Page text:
Maybe your news server or client isn't configured correctly.
Really? Since January 1, I see a total of 10 threads, three of which are
spam. A message that I posted has been sitting there since January 2 with no
replies, except for my own. I remember that NG being much busier than that.
I was surprised that there was so little traffic. This NG has much more
traffic, it seems. That's why I came here with this post.

I don't think I'm doing anything wrong. I use Outlook Express the same as I
always have. I haven't changed anything.

--
Viken K.
Jan 8 '08 #3

P: n/a
On Jan 8, 12:13*am, "Viken Karaguesian"
<vikenkNO_SPAM@NO_SPAMcomcast.netwrote:
Anyway here's my discussion point: *What is the most versatile value to use
to set font-size?
ems and percentages, the units you mention in the subject, are, as far
as font-size is concerned, identical except for a multiplication
factor, and that browsers are less buggy with percentages.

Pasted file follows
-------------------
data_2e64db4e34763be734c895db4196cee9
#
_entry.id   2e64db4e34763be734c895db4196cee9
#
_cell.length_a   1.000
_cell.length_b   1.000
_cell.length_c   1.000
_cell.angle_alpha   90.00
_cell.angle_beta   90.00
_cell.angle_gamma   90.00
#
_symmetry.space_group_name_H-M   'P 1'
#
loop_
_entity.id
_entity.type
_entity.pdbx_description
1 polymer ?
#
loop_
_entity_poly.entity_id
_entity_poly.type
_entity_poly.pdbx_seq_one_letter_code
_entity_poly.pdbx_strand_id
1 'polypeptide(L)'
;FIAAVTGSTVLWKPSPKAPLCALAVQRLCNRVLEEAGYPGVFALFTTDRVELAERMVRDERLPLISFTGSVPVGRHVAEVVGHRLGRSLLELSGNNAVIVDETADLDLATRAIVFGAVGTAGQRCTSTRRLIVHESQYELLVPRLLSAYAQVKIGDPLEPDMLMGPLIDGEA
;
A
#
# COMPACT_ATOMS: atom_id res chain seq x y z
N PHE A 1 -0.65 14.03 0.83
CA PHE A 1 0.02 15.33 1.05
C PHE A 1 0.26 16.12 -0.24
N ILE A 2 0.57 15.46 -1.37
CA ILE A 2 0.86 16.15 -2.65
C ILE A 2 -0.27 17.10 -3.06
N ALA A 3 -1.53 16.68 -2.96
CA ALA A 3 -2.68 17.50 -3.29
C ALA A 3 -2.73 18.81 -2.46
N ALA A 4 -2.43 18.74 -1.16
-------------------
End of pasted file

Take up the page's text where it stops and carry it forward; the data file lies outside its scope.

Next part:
I run a site for a small non-profit. A couple of people from the
organization have commented to me that they think the font size is too big
http://www.dev-archive.net/articles/font-analogy.html

So, what to do? What is the best way to scale the fonts so that they look
the right size at all resolutions?
What is "the right size"?
Should I use points? Pixels? EM's?
If you want an absolutely fixed size, then points are (technically)
the correct unit. An inch is an inch, while the size of a pixel
depends on the DPI of the screen and a % depends on the user's
preference.

The problems with points are that:

* They ignore user font size preferences
* IE can't resize them (IE7 can zoom them with the rest of the page)
* Most browsers aren't configured with the correct DPI for the system,
so they render them the wrong size
So....what would *you* do? I was contemplating using points as the base
value in my body tag (say, 12 point), then using ems to adjust other font
sizes relative to that (like fineprint, h1/h1/h3, etc.)
The only difference between that and using points throughout is that